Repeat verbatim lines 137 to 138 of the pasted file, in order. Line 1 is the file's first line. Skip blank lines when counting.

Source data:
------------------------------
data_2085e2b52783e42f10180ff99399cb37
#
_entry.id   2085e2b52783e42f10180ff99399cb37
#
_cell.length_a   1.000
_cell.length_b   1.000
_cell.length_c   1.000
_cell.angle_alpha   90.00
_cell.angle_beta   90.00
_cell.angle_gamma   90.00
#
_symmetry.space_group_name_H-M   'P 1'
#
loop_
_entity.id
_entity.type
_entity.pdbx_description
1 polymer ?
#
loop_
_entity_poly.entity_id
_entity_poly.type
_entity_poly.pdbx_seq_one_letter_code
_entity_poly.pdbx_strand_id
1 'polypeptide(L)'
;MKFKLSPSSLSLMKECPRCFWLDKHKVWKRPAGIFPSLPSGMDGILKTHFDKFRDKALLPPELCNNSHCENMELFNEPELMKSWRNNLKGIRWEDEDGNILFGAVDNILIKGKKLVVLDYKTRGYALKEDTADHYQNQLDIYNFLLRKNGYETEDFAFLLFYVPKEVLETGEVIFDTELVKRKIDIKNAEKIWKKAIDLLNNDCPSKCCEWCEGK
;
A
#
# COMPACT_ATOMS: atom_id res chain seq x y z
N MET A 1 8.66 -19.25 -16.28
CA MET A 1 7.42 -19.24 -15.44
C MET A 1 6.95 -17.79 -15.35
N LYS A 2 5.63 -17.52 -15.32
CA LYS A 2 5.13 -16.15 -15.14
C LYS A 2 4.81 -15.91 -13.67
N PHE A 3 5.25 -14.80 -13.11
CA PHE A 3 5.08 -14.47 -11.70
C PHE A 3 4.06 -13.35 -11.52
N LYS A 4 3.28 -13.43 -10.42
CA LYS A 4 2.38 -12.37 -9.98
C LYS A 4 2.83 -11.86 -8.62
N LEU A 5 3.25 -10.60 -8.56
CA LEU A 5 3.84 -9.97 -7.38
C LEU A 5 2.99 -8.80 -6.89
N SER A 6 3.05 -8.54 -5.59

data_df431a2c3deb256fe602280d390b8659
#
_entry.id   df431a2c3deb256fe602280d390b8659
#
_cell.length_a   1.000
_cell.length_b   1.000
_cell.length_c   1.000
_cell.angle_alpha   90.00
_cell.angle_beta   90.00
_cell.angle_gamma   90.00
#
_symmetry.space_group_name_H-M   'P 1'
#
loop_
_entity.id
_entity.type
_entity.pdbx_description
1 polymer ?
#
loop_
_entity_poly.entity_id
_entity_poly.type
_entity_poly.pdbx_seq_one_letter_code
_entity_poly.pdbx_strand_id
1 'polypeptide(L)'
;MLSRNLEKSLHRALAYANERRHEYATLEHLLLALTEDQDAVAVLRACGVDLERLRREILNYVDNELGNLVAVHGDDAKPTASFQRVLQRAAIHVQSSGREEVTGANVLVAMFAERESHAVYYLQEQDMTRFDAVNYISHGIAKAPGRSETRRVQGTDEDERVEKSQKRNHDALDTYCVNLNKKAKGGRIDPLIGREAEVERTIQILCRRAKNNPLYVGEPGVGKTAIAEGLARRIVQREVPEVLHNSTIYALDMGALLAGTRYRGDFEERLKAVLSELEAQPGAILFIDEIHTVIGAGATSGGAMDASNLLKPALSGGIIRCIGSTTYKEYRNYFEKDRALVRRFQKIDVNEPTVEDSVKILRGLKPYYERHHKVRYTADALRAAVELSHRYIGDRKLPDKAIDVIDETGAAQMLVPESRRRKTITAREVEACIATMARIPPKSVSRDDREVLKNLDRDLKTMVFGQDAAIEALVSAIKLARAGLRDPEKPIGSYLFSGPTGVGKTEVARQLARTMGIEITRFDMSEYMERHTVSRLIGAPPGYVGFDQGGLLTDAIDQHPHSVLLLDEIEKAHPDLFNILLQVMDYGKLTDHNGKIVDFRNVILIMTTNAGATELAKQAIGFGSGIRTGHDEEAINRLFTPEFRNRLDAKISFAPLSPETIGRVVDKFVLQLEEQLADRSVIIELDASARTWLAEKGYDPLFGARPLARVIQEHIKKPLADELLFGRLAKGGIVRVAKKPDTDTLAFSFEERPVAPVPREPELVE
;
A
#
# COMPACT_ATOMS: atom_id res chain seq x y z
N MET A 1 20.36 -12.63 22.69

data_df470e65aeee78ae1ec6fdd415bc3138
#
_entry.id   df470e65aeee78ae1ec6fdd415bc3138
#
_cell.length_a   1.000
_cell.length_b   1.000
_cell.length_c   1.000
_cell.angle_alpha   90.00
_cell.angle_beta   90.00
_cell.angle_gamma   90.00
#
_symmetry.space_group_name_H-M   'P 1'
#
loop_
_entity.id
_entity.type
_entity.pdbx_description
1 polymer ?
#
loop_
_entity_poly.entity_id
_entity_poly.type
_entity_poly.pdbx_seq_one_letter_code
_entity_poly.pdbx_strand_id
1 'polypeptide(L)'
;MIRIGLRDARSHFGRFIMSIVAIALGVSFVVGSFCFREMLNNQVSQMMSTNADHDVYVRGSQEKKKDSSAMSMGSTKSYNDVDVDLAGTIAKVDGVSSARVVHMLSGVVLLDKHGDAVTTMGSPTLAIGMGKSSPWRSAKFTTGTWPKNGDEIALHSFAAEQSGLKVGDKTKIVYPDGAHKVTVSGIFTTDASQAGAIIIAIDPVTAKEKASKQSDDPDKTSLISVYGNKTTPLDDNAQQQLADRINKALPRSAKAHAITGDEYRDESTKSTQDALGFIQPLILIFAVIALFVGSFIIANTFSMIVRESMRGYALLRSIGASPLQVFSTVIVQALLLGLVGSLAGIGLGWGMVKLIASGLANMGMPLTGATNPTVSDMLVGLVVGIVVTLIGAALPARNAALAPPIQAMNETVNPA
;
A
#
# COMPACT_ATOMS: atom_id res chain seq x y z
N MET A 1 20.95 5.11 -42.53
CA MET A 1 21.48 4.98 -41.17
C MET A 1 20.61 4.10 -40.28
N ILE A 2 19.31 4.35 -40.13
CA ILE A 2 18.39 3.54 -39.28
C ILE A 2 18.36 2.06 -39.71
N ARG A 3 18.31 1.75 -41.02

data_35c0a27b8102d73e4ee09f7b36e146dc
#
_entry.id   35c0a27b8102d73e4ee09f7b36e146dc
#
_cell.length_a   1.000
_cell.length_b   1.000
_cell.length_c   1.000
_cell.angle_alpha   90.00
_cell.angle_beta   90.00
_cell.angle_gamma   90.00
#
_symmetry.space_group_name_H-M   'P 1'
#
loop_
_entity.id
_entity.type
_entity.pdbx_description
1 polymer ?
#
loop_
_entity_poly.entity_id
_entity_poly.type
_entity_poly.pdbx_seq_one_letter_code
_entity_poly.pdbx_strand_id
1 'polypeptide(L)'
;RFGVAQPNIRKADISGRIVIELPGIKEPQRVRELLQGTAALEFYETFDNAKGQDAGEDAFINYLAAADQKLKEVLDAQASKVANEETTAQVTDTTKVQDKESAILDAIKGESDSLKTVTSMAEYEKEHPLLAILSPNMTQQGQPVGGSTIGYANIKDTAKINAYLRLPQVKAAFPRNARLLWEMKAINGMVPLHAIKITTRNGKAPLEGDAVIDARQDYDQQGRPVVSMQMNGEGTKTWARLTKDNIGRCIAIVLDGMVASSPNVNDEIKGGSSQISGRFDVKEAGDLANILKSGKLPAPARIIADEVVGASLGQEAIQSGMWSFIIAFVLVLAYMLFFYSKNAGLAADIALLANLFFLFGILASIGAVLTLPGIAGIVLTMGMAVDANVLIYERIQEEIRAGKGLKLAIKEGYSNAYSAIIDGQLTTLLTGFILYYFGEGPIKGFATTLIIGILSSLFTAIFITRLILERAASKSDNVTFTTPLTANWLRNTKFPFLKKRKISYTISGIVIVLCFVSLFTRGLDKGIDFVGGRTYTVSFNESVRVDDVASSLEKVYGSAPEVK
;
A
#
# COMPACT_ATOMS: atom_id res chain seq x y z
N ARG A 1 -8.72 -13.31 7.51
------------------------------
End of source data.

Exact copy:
_entity_poly.pdbx_seq_one_letter_code
_entity_poly.pdbx_strand_id